Understanding (Windows PS) Plugins, Icinga2Agent and Director


I am currently taking my first steps in Icinga2 to understand the construct in its entirety and, if necessary, have it fully implemented/implemented in our company at a later date. Essential for this is a) the involvement of the director, because my colleagues can’t find their way around on the basis of comma lines and b) of course external checks using plugins on Windows machines.

While I successfully completed the first part with the installation Icinga2, Icingaweb2 and Director with the help of the Netways webinars and also the construct from commands->templates->service templates->host templates->etc. … it still hangs at the second point.
Since this would be an interesting point at the moment, I have the check_exchange_powershell
(https://github.com/NETWAYS/check_exchange_powershell) plugin and would now like to implement it for testing purposes. The Icinga2Agent runs on the Exchange and also memory and disksize are already checked successfully. The problem is that I can’t find any instructions or explanations on how to integrate such external plugin commands into the directory. Maybe I overlooked something, I don’t want to exclude that, but somebody would have to show me this place. But now I’m a bit helpless and can’t reach the point to include checks beyond the standard.
I would be happy about a small (or big) tip.
Thanks in advance.


Powershell for the first run is a bit tricky, you might have a look at Infos at Monitoring Portal.

First, you need a new CheckCommand that is used for every new service definition. This definition needs to be available on all instances (master/satellite(s)/client(s)), therefore, it’s recommended to create a new global zone e.g. windows-commands. To do so you need to add this zone to every instance’s zone config, create a folder e.g. /etc/icinga2/zones.d/windows-commands and put the CheckCommand conf file there (it will then be distributed by icinga2 to every satellite and client that have that global zone configured).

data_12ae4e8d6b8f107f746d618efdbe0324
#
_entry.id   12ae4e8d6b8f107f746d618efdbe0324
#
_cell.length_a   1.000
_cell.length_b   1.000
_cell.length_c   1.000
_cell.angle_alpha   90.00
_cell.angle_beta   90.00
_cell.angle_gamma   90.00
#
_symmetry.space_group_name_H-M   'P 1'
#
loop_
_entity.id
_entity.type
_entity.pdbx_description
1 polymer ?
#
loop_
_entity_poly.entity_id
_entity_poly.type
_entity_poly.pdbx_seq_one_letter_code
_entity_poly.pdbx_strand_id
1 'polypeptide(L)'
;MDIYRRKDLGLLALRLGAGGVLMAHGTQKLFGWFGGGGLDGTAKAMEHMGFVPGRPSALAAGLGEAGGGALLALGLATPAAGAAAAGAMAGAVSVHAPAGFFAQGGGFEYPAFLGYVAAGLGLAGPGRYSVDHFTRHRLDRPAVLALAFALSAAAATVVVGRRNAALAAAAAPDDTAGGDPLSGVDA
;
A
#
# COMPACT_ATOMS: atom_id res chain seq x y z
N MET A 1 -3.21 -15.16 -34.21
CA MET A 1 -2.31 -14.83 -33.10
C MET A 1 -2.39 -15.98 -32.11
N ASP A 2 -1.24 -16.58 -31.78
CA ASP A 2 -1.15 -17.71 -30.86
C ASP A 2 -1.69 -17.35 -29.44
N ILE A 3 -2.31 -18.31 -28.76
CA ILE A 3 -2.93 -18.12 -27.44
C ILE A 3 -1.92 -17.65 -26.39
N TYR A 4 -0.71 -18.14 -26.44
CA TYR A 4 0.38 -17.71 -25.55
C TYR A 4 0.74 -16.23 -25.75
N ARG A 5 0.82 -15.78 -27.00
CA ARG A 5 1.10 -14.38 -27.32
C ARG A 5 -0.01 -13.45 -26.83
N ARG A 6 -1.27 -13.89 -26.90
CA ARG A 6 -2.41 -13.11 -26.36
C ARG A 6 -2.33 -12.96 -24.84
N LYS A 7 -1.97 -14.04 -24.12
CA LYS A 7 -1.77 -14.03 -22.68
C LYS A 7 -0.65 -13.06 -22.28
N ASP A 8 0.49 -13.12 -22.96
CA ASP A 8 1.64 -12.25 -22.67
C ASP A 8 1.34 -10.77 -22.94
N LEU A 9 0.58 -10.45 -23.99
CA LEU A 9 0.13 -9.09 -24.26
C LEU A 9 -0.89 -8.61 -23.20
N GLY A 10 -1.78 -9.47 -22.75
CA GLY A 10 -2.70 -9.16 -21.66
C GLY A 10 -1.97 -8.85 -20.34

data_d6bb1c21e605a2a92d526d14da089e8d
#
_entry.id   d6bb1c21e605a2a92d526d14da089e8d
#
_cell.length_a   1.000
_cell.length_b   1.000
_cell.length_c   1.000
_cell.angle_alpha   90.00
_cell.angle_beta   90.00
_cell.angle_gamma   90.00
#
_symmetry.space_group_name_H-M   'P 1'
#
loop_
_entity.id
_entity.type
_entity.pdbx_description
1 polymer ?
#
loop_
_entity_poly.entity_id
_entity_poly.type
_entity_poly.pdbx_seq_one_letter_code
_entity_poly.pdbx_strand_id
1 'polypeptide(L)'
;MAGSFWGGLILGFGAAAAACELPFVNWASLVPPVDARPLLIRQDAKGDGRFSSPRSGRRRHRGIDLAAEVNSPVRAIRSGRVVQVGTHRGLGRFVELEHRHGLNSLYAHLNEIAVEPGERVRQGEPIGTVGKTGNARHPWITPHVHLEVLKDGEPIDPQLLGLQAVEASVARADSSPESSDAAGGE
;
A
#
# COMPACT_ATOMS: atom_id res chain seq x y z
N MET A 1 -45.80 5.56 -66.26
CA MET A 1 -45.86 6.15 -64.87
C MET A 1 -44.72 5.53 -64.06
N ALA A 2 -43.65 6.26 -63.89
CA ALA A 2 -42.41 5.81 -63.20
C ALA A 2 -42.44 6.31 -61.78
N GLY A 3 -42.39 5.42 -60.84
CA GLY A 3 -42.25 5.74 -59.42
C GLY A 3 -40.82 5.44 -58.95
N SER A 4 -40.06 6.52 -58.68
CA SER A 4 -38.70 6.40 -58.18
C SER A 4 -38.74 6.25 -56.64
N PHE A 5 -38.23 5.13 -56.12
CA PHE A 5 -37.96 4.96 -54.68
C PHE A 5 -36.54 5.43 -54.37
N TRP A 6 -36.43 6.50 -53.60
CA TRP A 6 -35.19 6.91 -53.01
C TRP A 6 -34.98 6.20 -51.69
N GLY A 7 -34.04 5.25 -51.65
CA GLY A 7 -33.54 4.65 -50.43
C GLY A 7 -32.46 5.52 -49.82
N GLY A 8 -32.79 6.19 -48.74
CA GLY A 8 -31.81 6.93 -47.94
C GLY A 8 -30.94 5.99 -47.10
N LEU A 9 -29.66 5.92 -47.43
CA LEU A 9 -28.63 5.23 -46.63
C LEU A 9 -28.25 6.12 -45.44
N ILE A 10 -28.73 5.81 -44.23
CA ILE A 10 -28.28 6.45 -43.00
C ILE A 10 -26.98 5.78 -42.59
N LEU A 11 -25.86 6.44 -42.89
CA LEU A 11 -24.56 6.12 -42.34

Second, you need to place check_exchange_powershell on the corresponding client (or “misuse” the the icinga config distribution - like I do - and place the check script in the windows-commands folder).

Third, you need a service check definition usally “apply Service” to define a new check object for that check.

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Thanks Roland, you’re link helped a lot. Now I understand how to use the icinga2-commands.conf in director (hopefully there is an easier way to implement the commands in the director instead of creating it by hand). I’ll give it a try implementing the command and creating the service, etc. now. Hope it will work. Thank you.


Interesting, I thought we’ve migrated all howtos. Obviously not, it is now located here: Windows PowerShell Checks with Icinga2

Since the question targets the Director, you’ll need to figure out the command parameters first, e.g. by calling it on the command line. Once you’ve extracted such, you can start with the Commands tab inside the Director.

Add a new “plugin check command”, give it a name, and set the command to powershell.exe including its path, similar to what https://github.com/NETWAYS/check_exchange_powershell/blob/master/icinga2-commands.conf describes (you of course include this once in your icinga2.conf, restart icinga2, and let the Director treat this as external command - the better way is to integrate it into the Director natively).

Then put that command in the global-templates cluster zone.

The arguments tab now appears, and you can start adding the arguments as key-value pairs following the model here: https://github.com/NETWAYS/check_exchange_powershell/blob/master/icinga2-commands.conf#L10

Change into the Fields tab and make the script parameter mandatory.

That’s the base powershell command, now you’ll need to put in the script actually being executed. You can do so either by setting powershell_script as data field (needs to be defined first) in your services, or you’ll create a new CheckCommand object which imports this one, and sets this parameter (preferred).

Add a new CheckCommand, import the existing one and set powershell_script to a default value.

Then hit deploy, to see that the configuration is actually rendered.

Next up, define a new service which uses the powershell plugin (and set the correct path of course).

First, go to “Define data fields” and verify that powershell_script is defined there.
Second, define a service template which uses the check_command and may override the custom properties for powershell_script.

The task left for you is to actually create the service apply rule / set then and see this working :slight_smile:


PS: The steps I’ve done here are reproducible with the standalone Vagrant box.